The Appendix ‘A Short Anthology of Nonsense’ provides examples to show how the influence of De Quincey and his followers still underlies the view that opiate withdrawal is so difficult and painful that no victim should be expected to undergo something so dreadful. These examples make melancholy reading. It is depressing to realise how many of the young are still wilfully misled by literary traditions that persist in books like Trainspotting, (1993) – later a popular film.

Junk Medicine is a well presented, and well produced book; even its index is worth reading, with many literary references, including Wodehouse and Violet Elizabeth. (Somerset Maugham gets one page reference, though he appears in the Appendix as well as Chapter 3). My only regret is that the impressive structure of the overall argument is not displayed in the list of Contents. That parsimoniously lists only the Introduction, the three Chapters, and the Appendix and Index. To omit the very relevant, witty and instructive subheadings, hidden in the text of the three Chapters, is a shame. These subheadings divide the logical argument into short essays typical of Theodore Dalrymple’s style, a master of concision. They are like a series of gems joined into the three necklaces that constitute the three main Chapters – a total of twenty-seven essays. For example, Chapter 1 has eleven essays distinguished by subheadings such as: The Misconception of the Problem, The Standard or Orthodox View, The Alleged Horrors of Withdrawal, The Alleged Need for Treatment, The New Methadone.

It is a pity that all eleven are not set out in full in the list of Contents as that would help the reader to find gems he wants to re-read. All will bear re-reading. And of course the same is true of Chapter 2, devoted to The Literary Tradition, and of Chapter 3 bringing the argument to its conclusion, divided respectively into seven and nine no less compact and forceful essays.

This book is one to be welcomed wholeheartedly, and needs to be read widely both by doctors, who will enjoy the education it gives so refreshingly, and by the ‘drug-treating community’ who perhaps will not.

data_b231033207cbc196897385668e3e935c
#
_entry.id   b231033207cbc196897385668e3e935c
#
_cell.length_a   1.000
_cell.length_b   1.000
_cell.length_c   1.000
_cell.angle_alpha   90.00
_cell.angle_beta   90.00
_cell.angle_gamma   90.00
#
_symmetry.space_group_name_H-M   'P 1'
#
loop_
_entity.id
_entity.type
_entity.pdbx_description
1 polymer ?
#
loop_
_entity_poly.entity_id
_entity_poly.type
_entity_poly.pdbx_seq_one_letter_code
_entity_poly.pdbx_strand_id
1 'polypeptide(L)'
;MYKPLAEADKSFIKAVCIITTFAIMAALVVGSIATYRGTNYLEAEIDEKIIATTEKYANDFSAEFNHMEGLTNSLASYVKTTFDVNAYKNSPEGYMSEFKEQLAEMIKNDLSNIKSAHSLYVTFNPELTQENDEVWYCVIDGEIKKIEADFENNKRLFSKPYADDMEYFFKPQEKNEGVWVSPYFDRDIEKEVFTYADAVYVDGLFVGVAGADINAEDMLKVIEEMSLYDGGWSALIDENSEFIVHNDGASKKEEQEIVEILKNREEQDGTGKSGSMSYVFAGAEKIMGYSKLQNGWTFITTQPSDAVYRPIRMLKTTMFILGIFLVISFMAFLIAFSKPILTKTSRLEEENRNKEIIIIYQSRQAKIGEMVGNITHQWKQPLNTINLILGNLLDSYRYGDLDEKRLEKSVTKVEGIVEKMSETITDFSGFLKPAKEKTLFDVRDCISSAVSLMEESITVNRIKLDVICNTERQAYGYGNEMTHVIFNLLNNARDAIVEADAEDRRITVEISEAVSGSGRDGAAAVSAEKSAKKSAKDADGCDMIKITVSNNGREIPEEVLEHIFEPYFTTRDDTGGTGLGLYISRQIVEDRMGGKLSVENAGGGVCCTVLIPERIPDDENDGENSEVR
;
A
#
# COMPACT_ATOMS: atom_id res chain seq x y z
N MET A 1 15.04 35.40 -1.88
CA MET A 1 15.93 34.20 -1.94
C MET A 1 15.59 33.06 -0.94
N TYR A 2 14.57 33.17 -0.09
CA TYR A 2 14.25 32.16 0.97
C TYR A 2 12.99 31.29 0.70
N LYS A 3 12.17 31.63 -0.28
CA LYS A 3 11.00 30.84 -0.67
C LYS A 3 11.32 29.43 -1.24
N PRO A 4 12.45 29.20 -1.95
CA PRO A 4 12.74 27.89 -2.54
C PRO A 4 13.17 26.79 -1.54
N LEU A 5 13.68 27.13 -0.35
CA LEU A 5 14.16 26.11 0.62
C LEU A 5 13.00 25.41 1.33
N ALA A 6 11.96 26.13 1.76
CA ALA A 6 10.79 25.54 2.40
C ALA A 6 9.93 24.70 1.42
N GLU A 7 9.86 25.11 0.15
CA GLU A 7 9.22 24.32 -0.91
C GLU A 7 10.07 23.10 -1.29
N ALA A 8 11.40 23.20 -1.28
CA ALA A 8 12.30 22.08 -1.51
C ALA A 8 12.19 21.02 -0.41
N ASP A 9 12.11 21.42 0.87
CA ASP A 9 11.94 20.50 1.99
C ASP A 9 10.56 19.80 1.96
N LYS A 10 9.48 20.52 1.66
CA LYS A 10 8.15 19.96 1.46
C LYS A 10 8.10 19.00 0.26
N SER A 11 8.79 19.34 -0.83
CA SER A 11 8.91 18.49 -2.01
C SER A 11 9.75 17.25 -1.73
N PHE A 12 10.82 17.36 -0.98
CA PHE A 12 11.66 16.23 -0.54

Received via email from the author

Device designed to beat obesity helps cure diabetes

Very interesting. Obesity is sometimes held to CAUSE Diabetes but note below that the diabetes remits BEFORE weight loss. It's consistent with the view that obesity challenges diabetes but does not cause it

An implanted sleeve that looks like a giant sausage skin is being used to tackle the most common form of diabetes. The 2ft-long device, developed as an incision-less alternative to a type of weight-loss surgery known as a duodenal switch, can reverse the disease within weeks.

The duodenum is the name for the first 10 to 12in of the small intestine, which attaches to the stomach. A duodenal switch is a keyhole procedure that involves making two incisions at the start and end of the duodenum. The lower part of the intestine is attached to the stomach, forming a new pathway.

Food then bypasses most of the duodenum, which limits absorption.
Long-term risks include hernia and bowel obstruction.

The device, the EndoBarrier, is designed to have the same effects as surgery but is far safer. It is a plastic sleeve that lines the duodenum, meaning food can only be absorbed lower down the intestine.

The procedure is performed under anaesthetic in less than an hour. The sleeve – made from a thin plastic – is inserted via the mouth and passed into the digestive tract using a thin tube. Once in place, a sprung titanium anchor prevents it slipping out. It is removed after a year.